1

We are using Keycloak for the authentication of our server-side rendered applications (Java/Spring/Thymeleaf), and now we want to use it for our Angular applications.

Using the Angular quickstart, the token is set in the Authorization header (as you can see below). My question may sound dumb, but since Javascript will always be able to access the token: isn't it a huge vulnerability? (in case of XSS)

Would it be better to use a http-only cookie?

Example of request to the API using the Angular quickstart:

- Request URL:
https://my-app.com/my-resource

- Request Method:
GET

- Response Headers 
Access-Control-Allow-Credentials: true
Access-Control-Allow-Origin: https://my-app.com

- Request Headers 
Authorization: bearer eyJhbGciOiJSUzI1N.............
Origin: https://my-app.com
Referer: https://my-app.com/
User-Agent: Mozilla.............

Link to the angular quickstart: https://github.com/keycloak/keycloak-quickstarts/tree/latest/app-angular2

0

First of all, yes, an XSS vulnerability will allow an attacker to access the bearer token in the authentication header. But this alone isn't the full story.

Your decision, if you want to transfer the bearer token as authentication header or as cookie, is based on multiple factors:

  1. How large is your token? Cookies are limited to 4kb. If you transfer many and/or large claims in your token, this space might not be enough. In such a case, the authorization header is the logical alternative.
  2. Are you protected against CSRF? When you transfer your authentication tokens as cookies, you open yourself up to potential CSRF attacks. If you go this route, you must be even more careful to verify your application's resilience against CSRF.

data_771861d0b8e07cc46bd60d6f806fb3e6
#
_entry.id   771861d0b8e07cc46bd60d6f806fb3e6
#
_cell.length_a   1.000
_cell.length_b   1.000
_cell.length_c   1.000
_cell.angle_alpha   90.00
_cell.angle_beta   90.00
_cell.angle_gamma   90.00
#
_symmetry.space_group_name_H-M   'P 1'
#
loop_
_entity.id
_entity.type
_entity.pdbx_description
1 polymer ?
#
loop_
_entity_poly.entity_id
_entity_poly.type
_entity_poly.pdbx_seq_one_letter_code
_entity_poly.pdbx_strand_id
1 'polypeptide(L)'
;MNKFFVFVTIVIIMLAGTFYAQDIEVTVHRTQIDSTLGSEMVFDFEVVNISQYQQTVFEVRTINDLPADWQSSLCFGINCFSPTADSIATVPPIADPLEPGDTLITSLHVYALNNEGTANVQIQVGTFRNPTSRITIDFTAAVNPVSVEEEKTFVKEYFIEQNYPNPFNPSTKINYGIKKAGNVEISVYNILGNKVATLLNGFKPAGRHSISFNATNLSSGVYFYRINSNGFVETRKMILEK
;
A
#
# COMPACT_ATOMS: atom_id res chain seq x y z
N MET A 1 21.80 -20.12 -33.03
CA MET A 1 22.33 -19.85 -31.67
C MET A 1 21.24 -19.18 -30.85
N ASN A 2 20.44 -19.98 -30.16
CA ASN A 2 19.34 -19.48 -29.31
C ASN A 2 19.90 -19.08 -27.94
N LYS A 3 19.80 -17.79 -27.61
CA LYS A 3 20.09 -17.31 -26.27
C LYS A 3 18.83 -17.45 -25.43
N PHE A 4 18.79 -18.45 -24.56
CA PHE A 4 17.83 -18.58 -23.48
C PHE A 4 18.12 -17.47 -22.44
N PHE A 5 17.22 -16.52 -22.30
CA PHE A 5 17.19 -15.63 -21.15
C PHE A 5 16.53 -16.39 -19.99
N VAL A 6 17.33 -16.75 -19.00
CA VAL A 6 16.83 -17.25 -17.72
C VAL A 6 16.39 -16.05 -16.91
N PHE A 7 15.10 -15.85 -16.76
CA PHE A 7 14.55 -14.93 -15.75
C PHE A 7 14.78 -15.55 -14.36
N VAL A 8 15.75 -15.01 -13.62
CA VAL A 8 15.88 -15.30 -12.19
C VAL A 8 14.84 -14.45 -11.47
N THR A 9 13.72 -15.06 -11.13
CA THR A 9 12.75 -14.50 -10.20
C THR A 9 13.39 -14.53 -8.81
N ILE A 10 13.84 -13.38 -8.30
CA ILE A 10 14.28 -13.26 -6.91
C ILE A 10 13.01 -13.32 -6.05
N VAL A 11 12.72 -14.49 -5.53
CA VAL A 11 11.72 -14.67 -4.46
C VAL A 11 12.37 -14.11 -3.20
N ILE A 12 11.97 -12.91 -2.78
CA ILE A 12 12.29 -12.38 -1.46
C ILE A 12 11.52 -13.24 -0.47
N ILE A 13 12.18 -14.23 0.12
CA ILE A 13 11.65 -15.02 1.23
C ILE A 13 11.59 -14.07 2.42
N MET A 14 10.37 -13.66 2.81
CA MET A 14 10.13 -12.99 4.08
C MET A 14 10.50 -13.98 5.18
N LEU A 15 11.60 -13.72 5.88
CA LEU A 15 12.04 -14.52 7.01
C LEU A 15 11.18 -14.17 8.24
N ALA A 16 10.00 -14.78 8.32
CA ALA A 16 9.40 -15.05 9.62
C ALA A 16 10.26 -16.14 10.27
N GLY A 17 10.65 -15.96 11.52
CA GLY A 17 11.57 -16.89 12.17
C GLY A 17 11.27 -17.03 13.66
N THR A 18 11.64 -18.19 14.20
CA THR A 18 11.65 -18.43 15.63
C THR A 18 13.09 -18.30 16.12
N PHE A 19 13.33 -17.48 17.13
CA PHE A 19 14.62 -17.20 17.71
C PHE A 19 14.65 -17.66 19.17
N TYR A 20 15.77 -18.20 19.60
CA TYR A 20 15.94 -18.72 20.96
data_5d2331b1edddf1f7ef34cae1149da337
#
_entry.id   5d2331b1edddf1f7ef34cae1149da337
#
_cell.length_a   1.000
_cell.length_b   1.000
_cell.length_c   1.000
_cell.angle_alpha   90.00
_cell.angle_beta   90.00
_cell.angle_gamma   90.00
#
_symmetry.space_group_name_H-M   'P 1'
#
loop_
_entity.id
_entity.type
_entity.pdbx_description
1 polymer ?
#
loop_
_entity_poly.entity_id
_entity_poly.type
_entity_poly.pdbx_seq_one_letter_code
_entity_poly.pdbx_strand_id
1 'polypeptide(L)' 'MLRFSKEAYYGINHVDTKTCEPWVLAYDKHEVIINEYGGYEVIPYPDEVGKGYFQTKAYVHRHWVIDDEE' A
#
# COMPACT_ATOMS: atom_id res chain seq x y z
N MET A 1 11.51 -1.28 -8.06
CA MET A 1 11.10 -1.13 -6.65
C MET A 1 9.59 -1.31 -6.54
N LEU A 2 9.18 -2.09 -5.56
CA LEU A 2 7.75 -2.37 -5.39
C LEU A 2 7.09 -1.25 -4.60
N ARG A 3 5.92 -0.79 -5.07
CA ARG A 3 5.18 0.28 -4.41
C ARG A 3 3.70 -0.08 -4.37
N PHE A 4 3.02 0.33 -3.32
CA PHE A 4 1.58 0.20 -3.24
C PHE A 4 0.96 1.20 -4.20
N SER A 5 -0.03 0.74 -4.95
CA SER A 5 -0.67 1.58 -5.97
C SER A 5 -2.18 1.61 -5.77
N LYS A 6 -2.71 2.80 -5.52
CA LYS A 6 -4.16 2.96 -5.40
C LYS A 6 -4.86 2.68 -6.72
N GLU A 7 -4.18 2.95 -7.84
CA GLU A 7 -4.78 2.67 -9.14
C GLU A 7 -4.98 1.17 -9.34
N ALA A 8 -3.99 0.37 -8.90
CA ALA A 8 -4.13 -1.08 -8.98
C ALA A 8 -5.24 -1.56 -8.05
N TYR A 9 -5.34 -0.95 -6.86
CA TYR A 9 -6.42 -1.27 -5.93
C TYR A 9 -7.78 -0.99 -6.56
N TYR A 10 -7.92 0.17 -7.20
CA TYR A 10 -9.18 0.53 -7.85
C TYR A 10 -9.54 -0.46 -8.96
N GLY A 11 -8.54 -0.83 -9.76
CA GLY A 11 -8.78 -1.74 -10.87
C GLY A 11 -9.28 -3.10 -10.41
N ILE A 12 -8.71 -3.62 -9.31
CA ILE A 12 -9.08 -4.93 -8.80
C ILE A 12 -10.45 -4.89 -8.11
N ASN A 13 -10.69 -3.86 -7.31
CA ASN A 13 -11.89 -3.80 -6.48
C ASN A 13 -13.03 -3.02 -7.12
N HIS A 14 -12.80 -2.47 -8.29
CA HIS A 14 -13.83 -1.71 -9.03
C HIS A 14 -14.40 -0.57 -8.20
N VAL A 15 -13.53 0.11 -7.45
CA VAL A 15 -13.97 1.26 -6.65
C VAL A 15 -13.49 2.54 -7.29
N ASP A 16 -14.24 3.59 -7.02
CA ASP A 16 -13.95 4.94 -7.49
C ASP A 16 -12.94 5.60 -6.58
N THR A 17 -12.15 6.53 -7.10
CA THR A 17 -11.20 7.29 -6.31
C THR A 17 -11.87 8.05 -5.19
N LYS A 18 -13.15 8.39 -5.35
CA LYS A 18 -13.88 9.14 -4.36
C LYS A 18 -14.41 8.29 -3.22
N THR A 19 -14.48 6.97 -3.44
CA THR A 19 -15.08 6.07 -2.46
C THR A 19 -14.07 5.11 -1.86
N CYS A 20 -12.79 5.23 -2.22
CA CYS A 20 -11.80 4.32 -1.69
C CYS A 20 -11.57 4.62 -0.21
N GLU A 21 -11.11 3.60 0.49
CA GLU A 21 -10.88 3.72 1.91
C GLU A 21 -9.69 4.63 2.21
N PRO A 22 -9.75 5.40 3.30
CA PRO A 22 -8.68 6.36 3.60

3. Why do you fear that your bearer token is stolen via XSS? May sound like a stupid question, but it is highly relevant. Your application has a sever issue, if you are vulnerable to XSS, period. Stealing your bearer tokens is only the tip of the iceberg. Yes, adding the http-only flag to your sensitive cookies is a second line of defense, but your first priority must be ensuring that you do not have an XSS vulnerability in the first place. Putting your bearer token in a http-only cookie is no excuse for a lack in protection against XSS.

In summary it can be said, that both options (cookie and authentication header) are accepted methods and both have their benefits and drawbacks. Which one is the better choice, depends on the surrounding factors.

| improve this answer | |
  • Thanks for your answer, for 1. and 2. , quick answers are "far less than 4kb" and "yes". For 3. , I dont agree at all: security is about multiplying defenses, not just closing one door – Nicolas Mar 14 at 21:02
  • @Nicolas - I fully agree that you need layered defenses and adding a second line of defense is great. All I am saying is, please make really sure that you are safe against XSS, because protecting the bearer token alone is not enough. So yes, sending the access token in a http-only cookie would be a good solution for your scenario, given the parameters you describe. – Demento Mar 14 at 21:43

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